everyday SCIENCE Project SEE Offers Science for Seniors
Senior citizens from 32 centers throughout the state of New Jersey can learn about ecology from the experts—scientists from the Meadowlands Environmental Center who are involved in cutting-edge research of the Meadowlands ecosystem. But the scientists aren’t spending time on the road visiting these centers. Instead, the two groups are connecting through videoconferencing technology.
Program designers are preparing four modules to use with older adults. The first two have been completed and have already been used in four centers—the United Senior Center Hackensack, the Secaucus Senior Center, the Clara Maass Continuing Care Center, and the Lyndhurst Public Library. Each module asks a timely question and then uses a variety of strategies to present information.
The goal of the first module, Should I tell my children and grandchildren to eat the fish and crabs they catch?, is to educate this audience about the continuing dangers of eating contaminated fish. Using this information, the participants can further discuss how to address the region’s ecological problems.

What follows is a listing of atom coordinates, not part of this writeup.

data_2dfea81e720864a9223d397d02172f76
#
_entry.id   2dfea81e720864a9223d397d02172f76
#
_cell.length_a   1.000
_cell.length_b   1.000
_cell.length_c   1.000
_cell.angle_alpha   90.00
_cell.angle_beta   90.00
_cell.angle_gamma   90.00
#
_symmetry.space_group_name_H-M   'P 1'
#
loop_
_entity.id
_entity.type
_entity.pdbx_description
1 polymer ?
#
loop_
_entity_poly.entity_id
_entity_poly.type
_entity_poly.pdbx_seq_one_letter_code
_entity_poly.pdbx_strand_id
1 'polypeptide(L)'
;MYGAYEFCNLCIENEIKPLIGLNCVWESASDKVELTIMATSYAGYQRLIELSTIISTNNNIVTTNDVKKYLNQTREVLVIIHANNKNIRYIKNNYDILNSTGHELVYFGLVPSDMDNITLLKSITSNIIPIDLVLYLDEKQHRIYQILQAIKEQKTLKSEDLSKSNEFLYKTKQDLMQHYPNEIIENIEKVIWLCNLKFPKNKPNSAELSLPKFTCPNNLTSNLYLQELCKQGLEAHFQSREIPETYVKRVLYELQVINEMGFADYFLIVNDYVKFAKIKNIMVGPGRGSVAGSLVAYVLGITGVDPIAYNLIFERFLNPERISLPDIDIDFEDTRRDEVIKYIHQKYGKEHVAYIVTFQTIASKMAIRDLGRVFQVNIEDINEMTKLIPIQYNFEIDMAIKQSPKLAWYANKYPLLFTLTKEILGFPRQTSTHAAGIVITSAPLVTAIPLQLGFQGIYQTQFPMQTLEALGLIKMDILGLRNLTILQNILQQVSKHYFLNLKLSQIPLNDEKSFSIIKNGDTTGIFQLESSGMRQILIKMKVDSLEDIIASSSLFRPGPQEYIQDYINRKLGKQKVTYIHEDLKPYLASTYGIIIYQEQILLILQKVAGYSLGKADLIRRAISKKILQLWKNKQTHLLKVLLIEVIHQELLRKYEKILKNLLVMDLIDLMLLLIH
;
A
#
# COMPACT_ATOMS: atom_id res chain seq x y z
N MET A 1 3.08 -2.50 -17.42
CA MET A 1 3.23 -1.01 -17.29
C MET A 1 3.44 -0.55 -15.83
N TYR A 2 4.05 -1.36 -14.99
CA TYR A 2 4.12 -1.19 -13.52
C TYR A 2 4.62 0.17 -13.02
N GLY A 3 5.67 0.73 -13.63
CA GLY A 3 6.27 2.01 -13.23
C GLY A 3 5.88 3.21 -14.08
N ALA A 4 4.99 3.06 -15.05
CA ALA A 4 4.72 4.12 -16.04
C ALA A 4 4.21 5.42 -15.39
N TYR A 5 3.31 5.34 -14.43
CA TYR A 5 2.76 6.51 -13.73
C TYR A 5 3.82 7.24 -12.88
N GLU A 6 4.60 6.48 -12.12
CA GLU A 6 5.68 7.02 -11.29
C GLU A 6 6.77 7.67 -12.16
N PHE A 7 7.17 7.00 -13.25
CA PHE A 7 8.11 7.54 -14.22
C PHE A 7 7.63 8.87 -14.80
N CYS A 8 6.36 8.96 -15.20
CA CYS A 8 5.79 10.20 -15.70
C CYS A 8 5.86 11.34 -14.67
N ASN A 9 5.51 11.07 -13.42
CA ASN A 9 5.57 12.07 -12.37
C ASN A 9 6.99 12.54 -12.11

Each module includes three sessions. The first, which takes place at the center, introduces the topic through hands-on activities. The next session features a videoconference with scientists from the Meadowlands. In this session for Module 1, scientists point out species of particular concern. They also go over the fish and crabs listed in the state’s advisory and the potential health effects of eating them.
The following day, the group participates in the third and final session. Also a videoconference, this session focuses on what seafood people can eat and safe ways to prepare it. The session ends with the seniors competing for prizes during a Marsh Jeopardy Game.
“I’ve enjoyed working with each and every senior I have met so far,” says Angela Cristini, project director. “They are interested, engaged, and fun loving. Although it may sound hokey, this experience has certainly shown me that you really are never too old to learn new things.”29